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Yarmouth Ferry Report

The Provinces Expert panel on the Yarmouth Ferry today released its report. The province has Commited 21 million over 7 years to restore the Yarmouth Ferry Service. The report recommends that a cruise ferry can be viable, as it would capitalize on the upswing in short cruises operating from Boston and New York. A ferry that is simply a transportation link would be unviable.

The Full report can be found at http://www.gov.ns.ca/econ/docs/Yarmouth-US%20Ferry_Panel_Report-FINAL.pdf

 From the Report: A re-established ferry service between Yarmouth and Maine could become commercially viable, but viability hinges on being able to build passenger traffic back at least to the 130-135,000 level. enough passengers could be attracted to a Yarmouth ferry to bring about un-subsidized viability in the medium term, but only under the following conditions.

 • The ferry’s business model needs to be built around the passenger’s on-board experience rather than simply offering another transportation route from the US northeast to Nova Scotia. A ‘cruise ferry’ between Yarmouth and Portland (of which the Scotia Prince was an old example) is the only suitable service model.
 • The business strategy must emphasize a sophisticated approach to marketing by the ferry operator, complemented by renewal of substantial in-market promotion of Nova Scotia by the government.
• There has to be greater development of the destination experience in Nova Scotia, and particularly in the southwestern area, to encourage more and longer stays. In other words, the marketing message needs to be validated by the visitor’s experience. We believe that In order to initiate a service and attract a suitably experienced operator, governments (federal and provincial) would have to provide roughly $30-$35 million of support:
 • to repair and refurbish the federally-owned Yarmouth terminal facilities;
 • to provide start-up funds, estimated to be roughly $5 million—e.g., to assist with baseline market research; support an initial advertising campaign; defray certain costs associated with vessel acquisition and financing; and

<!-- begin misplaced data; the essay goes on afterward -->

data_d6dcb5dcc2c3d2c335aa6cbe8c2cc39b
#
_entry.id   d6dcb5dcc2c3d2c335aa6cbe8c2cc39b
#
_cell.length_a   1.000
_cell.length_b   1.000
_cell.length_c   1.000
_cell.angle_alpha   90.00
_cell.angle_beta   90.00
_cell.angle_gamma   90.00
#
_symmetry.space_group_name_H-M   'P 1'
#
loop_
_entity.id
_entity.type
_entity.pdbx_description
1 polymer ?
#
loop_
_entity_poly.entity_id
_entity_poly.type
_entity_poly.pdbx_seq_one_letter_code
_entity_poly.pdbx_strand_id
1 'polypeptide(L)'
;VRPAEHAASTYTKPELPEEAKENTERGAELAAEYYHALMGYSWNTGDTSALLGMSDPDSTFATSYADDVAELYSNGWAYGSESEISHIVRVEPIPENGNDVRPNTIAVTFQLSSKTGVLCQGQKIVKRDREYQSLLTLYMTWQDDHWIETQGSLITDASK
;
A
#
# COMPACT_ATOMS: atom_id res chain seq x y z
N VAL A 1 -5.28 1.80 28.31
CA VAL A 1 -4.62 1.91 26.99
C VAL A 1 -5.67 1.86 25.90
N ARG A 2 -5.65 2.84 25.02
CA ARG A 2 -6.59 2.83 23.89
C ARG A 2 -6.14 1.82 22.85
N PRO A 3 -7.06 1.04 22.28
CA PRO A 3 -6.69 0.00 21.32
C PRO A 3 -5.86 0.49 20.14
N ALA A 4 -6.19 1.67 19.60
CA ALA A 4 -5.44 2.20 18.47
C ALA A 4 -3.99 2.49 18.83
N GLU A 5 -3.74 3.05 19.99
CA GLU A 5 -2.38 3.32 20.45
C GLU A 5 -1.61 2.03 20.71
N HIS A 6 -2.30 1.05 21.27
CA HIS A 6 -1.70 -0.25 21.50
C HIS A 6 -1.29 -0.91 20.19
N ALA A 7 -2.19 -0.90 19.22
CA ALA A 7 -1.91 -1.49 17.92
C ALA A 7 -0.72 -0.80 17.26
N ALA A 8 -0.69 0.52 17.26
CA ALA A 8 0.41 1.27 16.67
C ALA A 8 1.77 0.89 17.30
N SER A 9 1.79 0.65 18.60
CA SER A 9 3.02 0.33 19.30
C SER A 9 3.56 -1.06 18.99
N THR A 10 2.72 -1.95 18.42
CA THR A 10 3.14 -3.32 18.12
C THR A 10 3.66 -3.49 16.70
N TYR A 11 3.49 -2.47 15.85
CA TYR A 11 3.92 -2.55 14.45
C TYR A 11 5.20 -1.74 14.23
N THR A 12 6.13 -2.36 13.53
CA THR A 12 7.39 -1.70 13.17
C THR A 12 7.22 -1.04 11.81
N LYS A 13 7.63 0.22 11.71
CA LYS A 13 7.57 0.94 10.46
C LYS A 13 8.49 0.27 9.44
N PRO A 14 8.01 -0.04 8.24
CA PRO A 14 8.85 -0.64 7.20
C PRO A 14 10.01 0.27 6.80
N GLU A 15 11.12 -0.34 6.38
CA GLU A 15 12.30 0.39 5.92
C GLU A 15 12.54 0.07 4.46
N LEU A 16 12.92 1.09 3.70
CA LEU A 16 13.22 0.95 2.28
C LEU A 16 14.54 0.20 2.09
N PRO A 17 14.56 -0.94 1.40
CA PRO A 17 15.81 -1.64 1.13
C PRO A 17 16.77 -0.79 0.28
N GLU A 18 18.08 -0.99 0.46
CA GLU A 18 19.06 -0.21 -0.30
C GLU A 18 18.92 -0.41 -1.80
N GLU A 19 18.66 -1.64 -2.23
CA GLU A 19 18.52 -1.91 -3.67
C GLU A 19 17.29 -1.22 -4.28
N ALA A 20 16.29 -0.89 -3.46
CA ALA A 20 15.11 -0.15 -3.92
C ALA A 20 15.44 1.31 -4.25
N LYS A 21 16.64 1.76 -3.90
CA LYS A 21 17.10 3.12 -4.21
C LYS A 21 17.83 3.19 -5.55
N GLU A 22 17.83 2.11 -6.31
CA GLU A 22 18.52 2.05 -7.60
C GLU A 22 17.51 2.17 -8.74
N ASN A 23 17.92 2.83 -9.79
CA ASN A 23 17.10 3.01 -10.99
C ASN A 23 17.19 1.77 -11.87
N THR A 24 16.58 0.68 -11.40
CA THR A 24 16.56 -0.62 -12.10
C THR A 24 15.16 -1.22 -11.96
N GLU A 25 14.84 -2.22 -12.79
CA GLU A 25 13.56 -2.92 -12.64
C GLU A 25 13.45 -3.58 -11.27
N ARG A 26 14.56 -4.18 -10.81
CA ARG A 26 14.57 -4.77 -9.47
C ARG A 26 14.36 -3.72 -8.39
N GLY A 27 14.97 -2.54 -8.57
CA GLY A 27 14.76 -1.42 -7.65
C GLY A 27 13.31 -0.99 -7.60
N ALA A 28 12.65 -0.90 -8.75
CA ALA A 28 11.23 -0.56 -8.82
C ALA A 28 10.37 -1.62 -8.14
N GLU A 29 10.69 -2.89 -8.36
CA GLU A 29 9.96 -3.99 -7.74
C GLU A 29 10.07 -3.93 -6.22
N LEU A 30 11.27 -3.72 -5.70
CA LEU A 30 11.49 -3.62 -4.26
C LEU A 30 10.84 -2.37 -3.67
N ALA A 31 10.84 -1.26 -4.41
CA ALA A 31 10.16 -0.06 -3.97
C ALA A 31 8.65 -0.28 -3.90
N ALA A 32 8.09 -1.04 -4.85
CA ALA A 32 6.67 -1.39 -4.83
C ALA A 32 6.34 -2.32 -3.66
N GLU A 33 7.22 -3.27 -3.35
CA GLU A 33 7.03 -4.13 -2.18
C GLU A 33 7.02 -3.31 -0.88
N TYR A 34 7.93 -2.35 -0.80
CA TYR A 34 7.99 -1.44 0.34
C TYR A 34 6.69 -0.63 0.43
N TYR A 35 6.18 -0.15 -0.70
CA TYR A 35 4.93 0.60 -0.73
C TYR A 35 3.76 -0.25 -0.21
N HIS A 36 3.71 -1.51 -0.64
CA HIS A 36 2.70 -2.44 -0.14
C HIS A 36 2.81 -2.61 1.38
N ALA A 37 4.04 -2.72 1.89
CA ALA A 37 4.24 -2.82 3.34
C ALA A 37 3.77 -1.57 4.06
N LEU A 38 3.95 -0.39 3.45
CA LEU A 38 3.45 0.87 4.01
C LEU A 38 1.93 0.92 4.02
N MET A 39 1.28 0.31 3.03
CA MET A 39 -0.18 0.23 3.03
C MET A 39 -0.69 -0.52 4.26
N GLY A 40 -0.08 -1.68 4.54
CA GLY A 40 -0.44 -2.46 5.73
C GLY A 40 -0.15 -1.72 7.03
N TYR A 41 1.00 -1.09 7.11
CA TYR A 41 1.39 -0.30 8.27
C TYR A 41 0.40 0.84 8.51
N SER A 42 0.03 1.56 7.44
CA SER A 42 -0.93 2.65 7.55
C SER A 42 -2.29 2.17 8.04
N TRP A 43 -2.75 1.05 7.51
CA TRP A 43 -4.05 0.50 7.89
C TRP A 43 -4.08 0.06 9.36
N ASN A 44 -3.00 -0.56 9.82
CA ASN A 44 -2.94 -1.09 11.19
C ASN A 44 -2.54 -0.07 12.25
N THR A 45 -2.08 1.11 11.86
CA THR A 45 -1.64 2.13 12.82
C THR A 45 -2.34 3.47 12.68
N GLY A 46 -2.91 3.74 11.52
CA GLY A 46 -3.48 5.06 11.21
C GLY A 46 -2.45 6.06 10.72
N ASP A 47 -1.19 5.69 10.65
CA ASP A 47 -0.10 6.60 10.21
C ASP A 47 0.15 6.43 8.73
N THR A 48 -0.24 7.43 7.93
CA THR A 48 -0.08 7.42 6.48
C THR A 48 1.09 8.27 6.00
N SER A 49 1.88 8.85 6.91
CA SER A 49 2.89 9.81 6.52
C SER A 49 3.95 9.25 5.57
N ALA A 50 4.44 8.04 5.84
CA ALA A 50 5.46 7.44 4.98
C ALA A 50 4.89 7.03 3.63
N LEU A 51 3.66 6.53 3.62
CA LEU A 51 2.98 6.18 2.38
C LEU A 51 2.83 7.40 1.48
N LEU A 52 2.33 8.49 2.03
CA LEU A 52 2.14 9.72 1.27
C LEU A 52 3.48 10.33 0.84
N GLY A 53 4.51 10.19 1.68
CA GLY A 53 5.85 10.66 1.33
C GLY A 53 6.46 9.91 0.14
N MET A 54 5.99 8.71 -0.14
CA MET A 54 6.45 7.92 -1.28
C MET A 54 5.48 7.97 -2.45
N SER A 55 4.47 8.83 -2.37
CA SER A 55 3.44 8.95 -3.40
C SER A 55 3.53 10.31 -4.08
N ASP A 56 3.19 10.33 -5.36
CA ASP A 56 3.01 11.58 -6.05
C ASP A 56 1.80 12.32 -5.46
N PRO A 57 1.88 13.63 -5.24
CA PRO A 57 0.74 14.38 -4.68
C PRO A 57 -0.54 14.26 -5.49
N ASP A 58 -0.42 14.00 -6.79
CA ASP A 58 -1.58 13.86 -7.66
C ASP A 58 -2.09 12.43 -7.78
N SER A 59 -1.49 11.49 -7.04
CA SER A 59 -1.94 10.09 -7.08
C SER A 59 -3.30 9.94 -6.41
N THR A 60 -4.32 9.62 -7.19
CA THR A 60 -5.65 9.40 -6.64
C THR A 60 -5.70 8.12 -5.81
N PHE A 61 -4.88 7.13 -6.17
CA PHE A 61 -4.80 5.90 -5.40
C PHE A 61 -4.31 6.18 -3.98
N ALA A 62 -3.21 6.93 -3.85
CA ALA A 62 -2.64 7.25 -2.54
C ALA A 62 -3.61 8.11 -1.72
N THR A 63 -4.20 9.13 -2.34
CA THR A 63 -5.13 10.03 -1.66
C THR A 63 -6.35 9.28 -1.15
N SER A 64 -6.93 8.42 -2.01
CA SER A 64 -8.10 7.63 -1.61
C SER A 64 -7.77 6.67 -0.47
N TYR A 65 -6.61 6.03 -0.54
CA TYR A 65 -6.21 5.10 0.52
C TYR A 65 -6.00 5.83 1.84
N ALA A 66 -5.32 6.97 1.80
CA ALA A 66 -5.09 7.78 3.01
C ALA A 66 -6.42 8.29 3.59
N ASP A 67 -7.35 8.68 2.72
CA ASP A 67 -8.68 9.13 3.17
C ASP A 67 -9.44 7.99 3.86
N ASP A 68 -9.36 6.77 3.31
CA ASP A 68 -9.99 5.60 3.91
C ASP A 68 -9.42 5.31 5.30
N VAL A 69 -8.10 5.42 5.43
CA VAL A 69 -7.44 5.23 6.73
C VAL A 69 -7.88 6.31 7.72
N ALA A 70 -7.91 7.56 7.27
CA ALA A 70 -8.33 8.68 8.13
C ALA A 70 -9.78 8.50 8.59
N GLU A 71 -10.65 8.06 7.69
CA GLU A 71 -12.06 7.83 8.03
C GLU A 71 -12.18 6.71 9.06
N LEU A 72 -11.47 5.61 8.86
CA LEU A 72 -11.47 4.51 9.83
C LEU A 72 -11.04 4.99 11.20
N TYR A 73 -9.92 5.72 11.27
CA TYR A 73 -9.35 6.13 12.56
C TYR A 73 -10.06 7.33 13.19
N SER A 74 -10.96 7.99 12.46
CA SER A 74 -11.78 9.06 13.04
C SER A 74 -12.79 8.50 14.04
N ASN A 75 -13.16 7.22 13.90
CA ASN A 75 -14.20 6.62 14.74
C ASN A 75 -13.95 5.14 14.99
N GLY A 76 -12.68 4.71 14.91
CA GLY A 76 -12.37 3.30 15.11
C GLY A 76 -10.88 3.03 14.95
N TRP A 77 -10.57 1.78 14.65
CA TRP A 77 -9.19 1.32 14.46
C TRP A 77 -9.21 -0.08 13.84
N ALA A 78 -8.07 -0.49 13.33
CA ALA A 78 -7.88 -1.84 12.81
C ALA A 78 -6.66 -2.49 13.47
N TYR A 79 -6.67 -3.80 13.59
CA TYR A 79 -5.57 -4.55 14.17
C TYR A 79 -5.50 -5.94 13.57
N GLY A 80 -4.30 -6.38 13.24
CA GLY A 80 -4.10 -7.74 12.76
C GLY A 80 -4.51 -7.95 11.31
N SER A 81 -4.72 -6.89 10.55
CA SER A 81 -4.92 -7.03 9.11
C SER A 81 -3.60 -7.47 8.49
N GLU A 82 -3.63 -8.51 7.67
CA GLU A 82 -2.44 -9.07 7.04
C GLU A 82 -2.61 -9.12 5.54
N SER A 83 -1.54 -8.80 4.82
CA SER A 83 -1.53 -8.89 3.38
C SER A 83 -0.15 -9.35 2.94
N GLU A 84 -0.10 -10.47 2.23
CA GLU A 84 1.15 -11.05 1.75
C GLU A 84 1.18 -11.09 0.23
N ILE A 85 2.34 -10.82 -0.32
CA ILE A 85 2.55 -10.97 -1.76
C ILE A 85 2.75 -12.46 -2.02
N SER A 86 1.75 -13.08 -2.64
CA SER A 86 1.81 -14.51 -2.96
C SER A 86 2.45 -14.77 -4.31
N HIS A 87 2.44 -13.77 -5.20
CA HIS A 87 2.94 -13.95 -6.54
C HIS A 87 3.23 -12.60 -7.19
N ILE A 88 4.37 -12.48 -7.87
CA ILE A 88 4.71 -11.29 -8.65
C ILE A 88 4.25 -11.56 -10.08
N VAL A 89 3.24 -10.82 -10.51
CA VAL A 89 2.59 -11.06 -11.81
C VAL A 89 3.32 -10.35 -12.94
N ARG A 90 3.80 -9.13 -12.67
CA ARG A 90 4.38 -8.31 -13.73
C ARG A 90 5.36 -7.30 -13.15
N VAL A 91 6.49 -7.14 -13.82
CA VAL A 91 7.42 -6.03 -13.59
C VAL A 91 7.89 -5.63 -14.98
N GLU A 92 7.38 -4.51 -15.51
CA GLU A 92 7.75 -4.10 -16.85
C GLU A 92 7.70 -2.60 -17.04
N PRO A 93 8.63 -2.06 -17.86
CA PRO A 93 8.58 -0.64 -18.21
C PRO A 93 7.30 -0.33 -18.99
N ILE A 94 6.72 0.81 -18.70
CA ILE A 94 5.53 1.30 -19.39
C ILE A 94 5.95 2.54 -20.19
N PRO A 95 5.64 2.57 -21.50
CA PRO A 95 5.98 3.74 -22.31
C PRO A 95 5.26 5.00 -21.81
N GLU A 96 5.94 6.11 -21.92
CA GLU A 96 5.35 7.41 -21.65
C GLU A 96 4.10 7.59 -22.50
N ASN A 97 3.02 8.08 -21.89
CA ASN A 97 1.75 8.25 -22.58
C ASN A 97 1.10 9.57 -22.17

• to share/cover the early years of operating losses that are likely to total in the $20 million range.

The report Also States that ” A Yarmouth ferry would not have a major impact on the existing Digby-Saint John service since the markets being served by each vessel are substantially separate.”

On Possible vessels, the Panel advises that “There are several vessels potentially available on the world market that could be physically accommodated in Yarmouth and rendered suitable for a cruise ferry to Portland.”

Finally on timing for re-establishment “it is very unlikely that an operation could be established for the 2013 season given the time needed to secure an operator and vessel, and to complete the immediately necessary repairs to the Yarmouth terminal. Extensive market research would be required before committing to re-establish a service, and a marketing campaign to promote the service should be launched a year before its initiation—i.e. in early 2013 for a spring 2014 start. We therefore believe that a 2014 launch would be more realistic.”

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Peter Ziobrowski

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